For over a decade University of Florida Professor Andy Kane has been a student of aquatic pathobiology, researching the diseases that plague sea life in his role studying environmental and global health.
That task made him a fixture for several years in Apalachicola Bay, as he worked closely with watermen to understand what it was that was depleting the oyster reefs and wreaking havoc on the productivity of the industry.
Then along came COVID-19 and much of the hands-on teaching and direct field work was curtailed, and so he took the time to approach his work from a different angle, creating what he calls “an assemblage of visual data that comes together to tell a story.”
He gathered his photos, his samples of diseased oyster shells, his charts, and put together a gallery piece that would drive home the point to those throughout the state and country who are far less familiar with the details of what the bay has been going through.
“I thought maybe artwork would offer another opportunity to see information in a different perspective,” he said. “I wanted to provide that experience to understand environmental change and the disappearance of Apalachicola oysters.”
The exhibit, which requires almost 45 to 60 linear feet of space, went up in December and ran until last month at the Apalachicola National Estuarine Research Reserve. It is now destined for exhibit space at the University of Florida campus, and perhaps eventually in Tallahassee. Kane has reached out to State Sen. Loranne Ausley to see if the exhibit might find a spot in the capital city where legislators and the general public could view it.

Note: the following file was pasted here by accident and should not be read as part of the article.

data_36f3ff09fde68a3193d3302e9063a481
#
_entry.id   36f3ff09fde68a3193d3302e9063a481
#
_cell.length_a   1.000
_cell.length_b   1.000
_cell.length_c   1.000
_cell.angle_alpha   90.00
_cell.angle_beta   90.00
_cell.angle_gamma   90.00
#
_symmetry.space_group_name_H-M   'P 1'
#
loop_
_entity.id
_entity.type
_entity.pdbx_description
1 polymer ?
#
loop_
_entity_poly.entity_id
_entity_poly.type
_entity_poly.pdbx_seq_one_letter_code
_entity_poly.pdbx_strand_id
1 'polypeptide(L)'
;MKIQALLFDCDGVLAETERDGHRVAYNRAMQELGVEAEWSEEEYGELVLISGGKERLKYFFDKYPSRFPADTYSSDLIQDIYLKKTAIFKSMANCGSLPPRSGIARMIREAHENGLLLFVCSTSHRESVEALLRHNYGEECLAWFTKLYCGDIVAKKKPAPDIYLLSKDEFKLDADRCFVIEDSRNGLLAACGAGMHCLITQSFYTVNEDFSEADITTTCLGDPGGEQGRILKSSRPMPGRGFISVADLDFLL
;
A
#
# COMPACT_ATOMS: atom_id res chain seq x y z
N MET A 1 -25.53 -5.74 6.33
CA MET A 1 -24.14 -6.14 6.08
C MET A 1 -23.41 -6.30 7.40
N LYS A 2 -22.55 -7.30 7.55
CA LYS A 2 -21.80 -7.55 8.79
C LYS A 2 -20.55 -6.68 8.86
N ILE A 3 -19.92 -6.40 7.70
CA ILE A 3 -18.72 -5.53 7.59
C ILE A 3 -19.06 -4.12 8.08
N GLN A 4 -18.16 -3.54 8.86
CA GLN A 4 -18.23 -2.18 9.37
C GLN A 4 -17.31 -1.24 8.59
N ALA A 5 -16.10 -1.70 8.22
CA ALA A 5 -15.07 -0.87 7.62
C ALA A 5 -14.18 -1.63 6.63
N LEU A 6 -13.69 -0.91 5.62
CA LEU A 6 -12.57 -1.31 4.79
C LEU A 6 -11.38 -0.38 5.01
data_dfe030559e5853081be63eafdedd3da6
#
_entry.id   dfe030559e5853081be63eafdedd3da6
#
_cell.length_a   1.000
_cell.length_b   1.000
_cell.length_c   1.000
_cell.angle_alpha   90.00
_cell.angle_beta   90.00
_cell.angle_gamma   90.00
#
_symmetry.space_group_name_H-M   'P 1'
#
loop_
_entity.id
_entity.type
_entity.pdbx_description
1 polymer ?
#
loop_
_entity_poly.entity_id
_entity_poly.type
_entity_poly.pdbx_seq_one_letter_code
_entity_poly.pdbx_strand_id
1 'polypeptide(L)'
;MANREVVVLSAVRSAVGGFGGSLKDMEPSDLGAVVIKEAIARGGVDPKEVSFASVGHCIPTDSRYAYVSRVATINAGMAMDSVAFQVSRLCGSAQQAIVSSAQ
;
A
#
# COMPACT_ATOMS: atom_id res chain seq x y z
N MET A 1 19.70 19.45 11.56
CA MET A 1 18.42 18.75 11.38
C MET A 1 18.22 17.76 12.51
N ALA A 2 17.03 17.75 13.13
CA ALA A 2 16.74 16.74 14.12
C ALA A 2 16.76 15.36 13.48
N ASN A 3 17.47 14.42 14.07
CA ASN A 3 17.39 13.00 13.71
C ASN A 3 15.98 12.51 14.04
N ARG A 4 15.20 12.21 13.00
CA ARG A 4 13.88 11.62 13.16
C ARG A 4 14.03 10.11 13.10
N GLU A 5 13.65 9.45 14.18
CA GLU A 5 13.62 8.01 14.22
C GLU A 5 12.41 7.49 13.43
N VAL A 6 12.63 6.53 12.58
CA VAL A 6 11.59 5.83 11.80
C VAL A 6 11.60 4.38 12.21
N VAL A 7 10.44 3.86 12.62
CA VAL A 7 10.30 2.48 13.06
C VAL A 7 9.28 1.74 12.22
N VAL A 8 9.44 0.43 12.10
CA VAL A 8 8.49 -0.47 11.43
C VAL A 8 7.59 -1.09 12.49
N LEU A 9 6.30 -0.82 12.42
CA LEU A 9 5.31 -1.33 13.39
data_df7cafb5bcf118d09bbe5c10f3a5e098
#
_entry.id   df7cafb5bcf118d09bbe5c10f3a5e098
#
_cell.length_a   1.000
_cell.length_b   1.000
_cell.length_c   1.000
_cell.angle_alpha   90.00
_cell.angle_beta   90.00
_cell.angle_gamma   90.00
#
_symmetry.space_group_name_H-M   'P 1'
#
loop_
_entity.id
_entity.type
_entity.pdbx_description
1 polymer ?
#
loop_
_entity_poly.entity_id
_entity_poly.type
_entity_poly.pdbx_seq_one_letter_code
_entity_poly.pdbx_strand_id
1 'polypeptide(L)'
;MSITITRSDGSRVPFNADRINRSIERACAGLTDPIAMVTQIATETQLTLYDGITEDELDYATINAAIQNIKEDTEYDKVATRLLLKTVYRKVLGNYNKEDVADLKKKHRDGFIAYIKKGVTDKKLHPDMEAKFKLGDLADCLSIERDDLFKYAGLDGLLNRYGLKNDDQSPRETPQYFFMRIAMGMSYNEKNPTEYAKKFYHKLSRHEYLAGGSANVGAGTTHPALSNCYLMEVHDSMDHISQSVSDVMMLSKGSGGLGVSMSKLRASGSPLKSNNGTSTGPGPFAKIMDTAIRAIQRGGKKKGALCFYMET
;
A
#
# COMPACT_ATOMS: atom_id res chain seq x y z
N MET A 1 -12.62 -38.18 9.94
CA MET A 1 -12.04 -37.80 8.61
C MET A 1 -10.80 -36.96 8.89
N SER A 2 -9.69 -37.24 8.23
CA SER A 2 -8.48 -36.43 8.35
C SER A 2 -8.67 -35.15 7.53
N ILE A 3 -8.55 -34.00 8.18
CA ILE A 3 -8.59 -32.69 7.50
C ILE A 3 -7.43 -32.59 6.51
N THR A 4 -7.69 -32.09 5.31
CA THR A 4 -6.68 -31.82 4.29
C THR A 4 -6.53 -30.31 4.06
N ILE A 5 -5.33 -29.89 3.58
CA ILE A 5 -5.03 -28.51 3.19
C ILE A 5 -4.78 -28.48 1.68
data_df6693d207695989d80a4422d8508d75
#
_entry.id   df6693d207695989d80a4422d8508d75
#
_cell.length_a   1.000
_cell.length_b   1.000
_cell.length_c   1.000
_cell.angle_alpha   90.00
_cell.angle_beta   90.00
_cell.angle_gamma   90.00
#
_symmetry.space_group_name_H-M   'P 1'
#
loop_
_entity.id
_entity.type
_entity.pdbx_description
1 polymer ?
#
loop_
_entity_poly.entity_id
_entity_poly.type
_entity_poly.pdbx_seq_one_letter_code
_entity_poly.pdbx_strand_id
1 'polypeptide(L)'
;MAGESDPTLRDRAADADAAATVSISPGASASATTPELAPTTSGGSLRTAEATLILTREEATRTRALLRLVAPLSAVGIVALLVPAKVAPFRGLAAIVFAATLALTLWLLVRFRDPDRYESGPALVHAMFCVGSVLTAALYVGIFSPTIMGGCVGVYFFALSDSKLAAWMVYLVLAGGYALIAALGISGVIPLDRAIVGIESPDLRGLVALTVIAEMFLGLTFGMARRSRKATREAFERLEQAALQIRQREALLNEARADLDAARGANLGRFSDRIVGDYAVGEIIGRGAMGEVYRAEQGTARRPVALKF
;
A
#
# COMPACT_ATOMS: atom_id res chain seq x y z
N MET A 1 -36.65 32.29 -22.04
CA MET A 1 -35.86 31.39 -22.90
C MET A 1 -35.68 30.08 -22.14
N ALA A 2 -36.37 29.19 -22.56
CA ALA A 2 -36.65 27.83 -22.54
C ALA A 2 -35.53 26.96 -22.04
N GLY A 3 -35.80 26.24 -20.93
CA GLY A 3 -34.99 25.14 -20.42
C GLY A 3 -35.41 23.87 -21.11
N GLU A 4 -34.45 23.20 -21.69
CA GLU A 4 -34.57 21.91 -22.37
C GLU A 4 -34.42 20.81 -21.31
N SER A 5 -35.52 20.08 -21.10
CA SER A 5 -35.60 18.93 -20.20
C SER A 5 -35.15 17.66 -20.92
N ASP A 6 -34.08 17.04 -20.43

“You don't have to be a scientist. We got feedback from different audiences, from other parts of the country because a lot of people have very serious questions,” said Kane. “This is meant to be an eye opener. There's no surprise in this ‘visual eye candy.’”
The exhibit opens with peering through a portal that shows a time, not long ago, when the oyster reefs thrived, with a highly productive and biologically diverse waterscape of fishes, crabs, mussels and encrusting organisms. And then the exhibit offers a detailed look at how that has changed.
“I did this to save my sanity,” he said’ “We use real pictures, and actually framed the data, all in large formats.
“This is the face of climate change. There's nothing magic; this is the state of reality and how the oyster reacts to that,” Kane said. “We’re not waving fingers. I hope that this could lead to more data-driven management.
“We don’t need more data,” he said. “We need to educate people on environmental literacy that people can trust. Or at least have a discussion of what we need, what we see and what we value.”
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